be characterized as being a mass phenomenon that crossed all classes. Any characterization of football as a working-class/proletarian sport can only be ascribed to an
undifferentiated perception of the structure of society during the industrial era which,

14

O. Frtjes

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Table 2. Social prole of regular readers of German football magazines (Kicker &
Sportmagazin) in comparison to Germanys society in 1954 in %.

Berufsprol (occupation prole)


selbstndige Geschftsleute und Grounternehmer
(self-employed business persons and large-scale
manufacturers)
mittlere und kleine Geschftsleute (small and
medium-sized business persons)
leitende Angestellte (executive staff)
brige Angestellte (other employees)
leitende Beamte (senior state employees and
ofcials)
brige Beamte (other state ofcials/civil servants)
Inhaber forstwirtschaftlicher Betriebe (owners of
forestry and agricultural enterprises)
landwirtschaftliche Arbeiter (agricultural workers)
Arbeiter und nicht-selbstndige Handwerker
(workers and employed craftsmen /manual
workers)
freie Berufe (independent professions/freelancers)
Studenten (university students)
k.A. (not specied)
Bildung (highest educational achievement)
Volksschule (school leavers at 14)
mittlere Reife (school leavers with O-Levels/
secondary school leavers)
Abitur (school leavers with A levels/school leavers
with university-entrance diploma)
Universittsabschluss (University graduates)
Soziale Schicht (social class)
obere Schicht (upper class)
mittlere Schicht (middle class)
untere Schicht (lower class)
n = 13.258

Regular readers of
football magazines

Germanys
society in
1954

1.1

0.9

10.1

10.1

3.7
18.3
1.6

3.3
15.2
1.5

9.0
2.9

7.1
11.1

2.4
47.5

3.5
43.4

2.1
1.1
0.3

2.6
0.4
0.9

79.3
14.3

84.9
11.2

4.8

2.8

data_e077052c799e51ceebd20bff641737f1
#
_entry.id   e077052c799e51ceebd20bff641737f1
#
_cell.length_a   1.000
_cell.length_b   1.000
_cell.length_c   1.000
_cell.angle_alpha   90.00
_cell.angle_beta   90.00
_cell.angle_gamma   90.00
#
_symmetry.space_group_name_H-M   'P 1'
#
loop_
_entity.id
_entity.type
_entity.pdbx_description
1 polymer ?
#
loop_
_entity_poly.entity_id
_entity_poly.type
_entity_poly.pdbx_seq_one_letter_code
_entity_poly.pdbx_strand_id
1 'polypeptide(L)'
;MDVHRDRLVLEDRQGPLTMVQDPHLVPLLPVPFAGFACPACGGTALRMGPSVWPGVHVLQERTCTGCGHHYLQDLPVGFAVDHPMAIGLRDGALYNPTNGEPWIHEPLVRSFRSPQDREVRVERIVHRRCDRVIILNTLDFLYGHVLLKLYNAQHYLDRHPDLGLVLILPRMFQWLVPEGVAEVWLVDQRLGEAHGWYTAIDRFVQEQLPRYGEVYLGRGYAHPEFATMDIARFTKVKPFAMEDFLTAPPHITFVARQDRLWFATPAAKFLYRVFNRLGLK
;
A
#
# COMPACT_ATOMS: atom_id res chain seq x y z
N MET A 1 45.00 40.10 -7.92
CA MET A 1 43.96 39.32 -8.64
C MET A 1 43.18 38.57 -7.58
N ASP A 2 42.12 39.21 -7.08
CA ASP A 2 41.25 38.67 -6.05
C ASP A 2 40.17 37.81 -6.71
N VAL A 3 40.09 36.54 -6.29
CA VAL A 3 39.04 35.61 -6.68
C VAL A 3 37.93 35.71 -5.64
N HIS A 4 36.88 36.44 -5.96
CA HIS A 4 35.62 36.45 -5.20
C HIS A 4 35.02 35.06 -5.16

1.6

1.1

20.7
58.1
21.2

16.6
51.1
32.2

Source: Leseranalyse 1954 (Readership analysis 1954).

by its very nature, consisted mainly of the proletariat as generally dened.


Consequently, football crowds were perceived as proletarian as well. Therefore, the
bourgeoisication of the football audience observed by Lindner and Breuer is
explained by the inter- and intra-generational upward mobility of Germanys population induced by socio-structural changes during the post-war period. Just as German
society has passed through a collective social advancement as a consequence of tertiarization, educational expansion and increased afuence, the general status of football crowds has similarly been socially upwardly enhanced. Frtjes and Hagenah
have been able to prove this statistically, based on data on the regular readership of
the Kicker-Sportmagazin from 1954 to 2005.53 This idea of explaining the bourgeoisication of football crowds is highly supported by the resemblance of the percentage of persons with a university degree in the Cologne stadium samples and the

Soccer & Society

15

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German population, respectively. The increasing interest of those highbrows in


attending live matches at the stadium in Cologne from 4.3% (1977) to 10.2% (2009)
reects only the German educational expansion from 4.4% (1977) to 10.4%
(2009).54
The evidence provided for Germany demonstrates that football, even in the